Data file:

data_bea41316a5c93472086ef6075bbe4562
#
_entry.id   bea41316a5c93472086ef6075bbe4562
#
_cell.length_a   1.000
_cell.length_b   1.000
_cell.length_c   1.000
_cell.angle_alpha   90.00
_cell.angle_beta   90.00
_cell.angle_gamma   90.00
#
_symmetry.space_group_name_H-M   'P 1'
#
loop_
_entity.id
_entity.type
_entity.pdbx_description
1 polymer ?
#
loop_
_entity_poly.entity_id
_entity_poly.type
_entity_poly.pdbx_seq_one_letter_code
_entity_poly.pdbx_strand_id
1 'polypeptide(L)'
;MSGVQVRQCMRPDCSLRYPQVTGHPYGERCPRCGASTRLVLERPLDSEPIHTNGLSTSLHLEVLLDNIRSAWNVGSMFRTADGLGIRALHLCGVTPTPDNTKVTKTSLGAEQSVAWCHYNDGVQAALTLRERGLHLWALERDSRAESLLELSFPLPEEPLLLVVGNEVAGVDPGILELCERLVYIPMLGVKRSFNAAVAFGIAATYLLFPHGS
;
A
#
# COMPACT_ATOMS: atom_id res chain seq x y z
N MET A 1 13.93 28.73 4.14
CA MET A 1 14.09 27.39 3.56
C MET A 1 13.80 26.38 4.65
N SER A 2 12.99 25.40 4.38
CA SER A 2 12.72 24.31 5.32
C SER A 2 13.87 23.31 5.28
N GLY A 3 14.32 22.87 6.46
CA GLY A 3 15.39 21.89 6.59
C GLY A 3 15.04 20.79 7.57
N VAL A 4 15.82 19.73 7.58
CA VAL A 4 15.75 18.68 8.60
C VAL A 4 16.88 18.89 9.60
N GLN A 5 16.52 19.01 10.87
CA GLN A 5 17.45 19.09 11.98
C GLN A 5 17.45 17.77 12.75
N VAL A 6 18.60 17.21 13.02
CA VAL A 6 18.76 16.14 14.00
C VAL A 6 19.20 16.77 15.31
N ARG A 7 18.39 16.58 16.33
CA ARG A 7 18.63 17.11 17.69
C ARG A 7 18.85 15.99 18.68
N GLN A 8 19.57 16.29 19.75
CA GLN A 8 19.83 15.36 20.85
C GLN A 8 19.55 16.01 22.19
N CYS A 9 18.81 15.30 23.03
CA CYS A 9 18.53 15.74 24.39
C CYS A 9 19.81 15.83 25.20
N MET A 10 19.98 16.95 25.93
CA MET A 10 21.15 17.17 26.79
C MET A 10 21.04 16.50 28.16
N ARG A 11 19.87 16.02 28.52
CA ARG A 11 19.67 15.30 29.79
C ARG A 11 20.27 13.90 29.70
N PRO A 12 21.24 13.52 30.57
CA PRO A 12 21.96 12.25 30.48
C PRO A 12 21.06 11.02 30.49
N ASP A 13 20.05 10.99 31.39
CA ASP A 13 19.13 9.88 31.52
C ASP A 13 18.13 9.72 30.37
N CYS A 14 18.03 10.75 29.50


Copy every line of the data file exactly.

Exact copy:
data_bea41316a5c93472086ef6075bbe4562
#
_entry.id   bea41316a5c93472086ef6075bbe4562
#
_cell.length_a   1.000
_cell.length_b   1.000
_cell.length_c   1.000
_cell.angle_alpha   90.00
_cell.angle_beta   90.00
_cell.angle_gamma   90.00
#
_symmetry.space_group_name_H-M   'P 1'
#
loop_
_entity.id
_entity.type
_entity.pdbx_description
1 polymer ?
#
loop_
_entity_poly.entity_id
_entity_poly.type
_entity_poly.pdbx_seq_one_letter_code
_entity_poly.pdbx_strand_id
1 'polypeptide(L)'
;MSGVQVRQCMRPDCSLRYPQVTGHPYGERCPRCGASTRLVLERPLDSEPIHTNGLSTSLHLEVLLDNIRSAWNVGSMFRTADGLGIRALHLCGVTPTPDNTKVTKTSLGAEQSVAWCHYNDGVQAALTLRERGLHLWALERDSRAESLLELSFPLPEEPLLLVVGNEVAGVDPGILELCERLVYIPMLGVKRSFNAAVAFGIAATYLLFPHGS
;
A
#
# COMPACT_ATOMS: atom_id res chain seq x y z
N MET A 1 13.93 28.73 4.14
CA MET A 1 14.09 27.39 3.56
C MET A 1 13.80 26.38 4.65
N SER A 2 12.99 25.40 4.38
CA SER A 2 12.72 24.31 5.32
C SER A 2 13.87 23.31 5.28
N GLY A 3 14.32 22.87 6.46
CA GLY A 3 15.39 21.89 6.59
C GLY A 3 15.04 20.79 7.57
N VAL A 4 15.82 19.73 7.58
CA VAL A 4 15.75 18.68 8.60
C VAL A 4 16.88 18.89 9.60
N GLN A 5 16.52 19.01 10.87
CA GLN A 5 17.45 19.09 11.98
C GLN A 5 17.45 17.77 12.75
N VAL A 6 18.60 17.21 13.02
CA VAL A 6 18.76 16.14 14.00
C VAL A 6 19.20 16.77 15.31
N ARG A 7 18.39 16.58 16.33
CA ARG A 7 18.63 17.11 17.69
C ARG A 7 18.85 15.99 18.68
N GLN A 8 19.57 16.29 19.75
CA GLN A 8 19.83 15.36 20.85
C GLN A 8 19.55 16.01 22.19
N CYS A 9 18.81 15.30 23.03
CA CYS A 9 18.53 15.74 24.39
C CYS A 9 19.81 15.83 25.20
N MET A 10 19.98 16.95 25.93
CA MET A 10 21.15 17.17 26.79
C MET A 10 21.04 16.50 28.16
N ARG A 11 19.87 16.02 28.52
CA ARG A 11 19.67 15.30 29.79
C ARG A 11 20.27 13.90 29.70
N PRO A 12 21.24 13.52 30.57
CA PRO A 12 21.96 12.25 30.48
C PRO A 12 21.06 11.02 30.49
N ASP A 13 20.05 10.99 31.39
CA ASP A 13 19.13 9.88 31.52
C ASP A 13 18.13 9.72 30.37
N CYS A 14 18.03 10.75 29.50